Thursday, November 29, 2007

Some Religious Bias

(Warning: The following piece is somewhat critical of the Catholic Church. If you are a strident Catholic, easily offended, or dream in Latin, you might want to skip today’s blog and go have a beer – or three! --Pa Rock)

I have worn the mantle of several religions during my lifetime, but none have been as ponderous and burdensome as Catholicism. I became a Catholic during the 1960's at a time when the religion boasted a certain degree of coolness. It was a period of history when elements of the Church, primarily activist priests and nuns – and the occasional monk, were confronting segregation, the war, and social inequity. They were organizing and leading peace protests, boycotts, and campaigns to help the poor. They were ministering to those in need, and generally doing God’s work on Earth. The Catholic Church was also seen as a counter balance to the burgeoning right wing idiocy of the Christian fundamentalist movement.

The Berrigan brothers, Daniel and Philip, come to mind when I think of the Catholic Church in the 1960’s. They were both Roman Catholic priests and civil rights activists who gained fame for leading peace protests and occasionally destroying government property. Their artful lawlessness earned each brother a place on the FBI’s Ten Most Wanted List.

The Catholic Church suffers from the same ailment that keeps the United States Supreme Court from being a positive force for change – seniority to the point of senility. Occasionally both institutions can be surprisingly progressive, but, far more often, they accede to the worldview of the elderly. The Catholic Church had two new Popes during the 1970’s. John Paul I held power for only a few weeks until his sudden death. His successor, John Paul II, assumed the Papacy at the very young age of fifty-eight and held tight to the throne of Saint Peter for over a quarter of a century. While John Paul II was not elderly when he became Pope, he aged fast and took the Church with him.

Robert Drinan, a Roman Catholic Jesuit priest, was elected to the United States Congress from Massachusetts in 1970. He quickly established himself as an activist liberal Congressman and thorn in Richard Nixon’s side. Drinan was also noted for his pro-abortion stance, a position not in sync with the geriatrics who were running Vatican City. In 1980 Pope John Paul II tried to silence Drinan and others whom he regarded as malcontents by issuing a worldwide directive that barred priests from holding public office. The Pope seemed to be saying that governance should best be left to those from outside of the Church. Father Drinan gave up his seat in Congress, but, to his credit, he never did let his Church completely silence him.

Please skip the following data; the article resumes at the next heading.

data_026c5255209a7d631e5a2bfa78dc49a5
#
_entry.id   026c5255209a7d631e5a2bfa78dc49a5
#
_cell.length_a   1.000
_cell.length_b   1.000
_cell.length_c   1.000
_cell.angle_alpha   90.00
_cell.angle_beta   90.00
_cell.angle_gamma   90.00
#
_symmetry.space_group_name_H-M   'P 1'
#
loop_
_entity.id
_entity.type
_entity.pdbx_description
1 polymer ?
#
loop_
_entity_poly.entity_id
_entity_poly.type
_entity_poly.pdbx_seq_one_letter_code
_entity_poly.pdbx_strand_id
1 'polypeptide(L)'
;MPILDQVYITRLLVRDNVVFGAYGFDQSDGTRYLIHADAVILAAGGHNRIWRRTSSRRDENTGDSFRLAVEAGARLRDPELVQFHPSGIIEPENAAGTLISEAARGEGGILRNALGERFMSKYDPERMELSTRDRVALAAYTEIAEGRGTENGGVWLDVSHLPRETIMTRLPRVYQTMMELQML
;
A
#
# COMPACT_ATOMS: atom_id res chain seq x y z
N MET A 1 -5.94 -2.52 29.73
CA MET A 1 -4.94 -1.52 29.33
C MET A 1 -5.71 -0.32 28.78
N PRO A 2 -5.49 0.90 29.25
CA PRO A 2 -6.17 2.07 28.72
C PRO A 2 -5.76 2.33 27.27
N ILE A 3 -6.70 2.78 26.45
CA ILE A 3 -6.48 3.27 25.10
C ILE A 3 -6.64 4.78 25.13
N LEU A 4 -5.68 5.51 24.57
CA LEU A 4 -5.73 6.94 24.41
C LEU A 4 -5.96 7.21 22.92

During the 1970’s there was a fairly young Catholic Bishop running the Diocese of Springfield and Cape Girardeau in southern Missouri. I had the opportunity to meet this man of God on several occasions. His name was Bernard Law. Bishop Law flew to Rome to meet John Paul I and John Paul II. He was well attuned to the intrigues and politics of the Catholic Church, and was determined to move up in the Church hierarchy. Bishop Law was appointed Archbishop of Boston in 1984, and the following year elevated to the College of Cardinals.

Cardinal Law was a man of immense ambition. Although he was careful not to say so, many believed that he envisioned himself as the first American Pope. Like many notorious politicians, however, his ambition became his bane. Cardinal Law “solved” the problem of pedophile priests by moving them from one congregation to another, sweeping them under the Church’s carpet until finally their sickness had needlessly contaminated thousands of innocent children. Cardinal Law was not the only one who turned a blind eye to the problem, to be sure, but he was clearly a significant player in the epidemic that almost destroyed the Church.

Today’s Pope was once a member of the Hitler Youth. He recently incited the Muslim world by quoting some arcane text that said Islam was spread by the sword. Whether that assessment was true or not, it is significant that the Pope thought it needed to be said while undoubtedly knowing that saying it would set off a worldwide religious and political firestorm. Why did he conveniently forget about the fine examples set by the Catholic Church with the Spanish Inquisition, the Rape of the Americas, and the Church’s collaboration with the Nazi’s during World War II? Oh, wait, he was a Nazi!

Yes, the Catholic Church did turn its back on its children. Yes, the Catholic Church has made bold moves to stifle dissent within its ranks. And yes, its leaders are still mired way back in the previous century – or the one before that. But the Church has had some bright points during this headlong rush into triviality. Mother Teresa walked the streets of Calcutta bringing comfort to the lowest of the low. Three nuns and an Archbishop were martyred while striving to aid the poor and forgotten in El Salvador. And every day priests and nuns and other frontline Catholics work hard to make life better for their parishoners. The flame is not out. The Church can once again become a major force for good in the world if it will stop behaving like a tyrannical government and get back to the basics of ministering to the needs of its people. And the Catholic Church must – MUST – protect its children from pedophile priests!

Now, don't even get me started on the concept of papal infallability!

Tomorrow night I am taking my daughter, Molly, to see the Phoenix Theatre’s production of Altar Boys and I felt like I needed to do some venting on this topic before we go to the play. If I have angered anyone, you are certainly free to pray for me.

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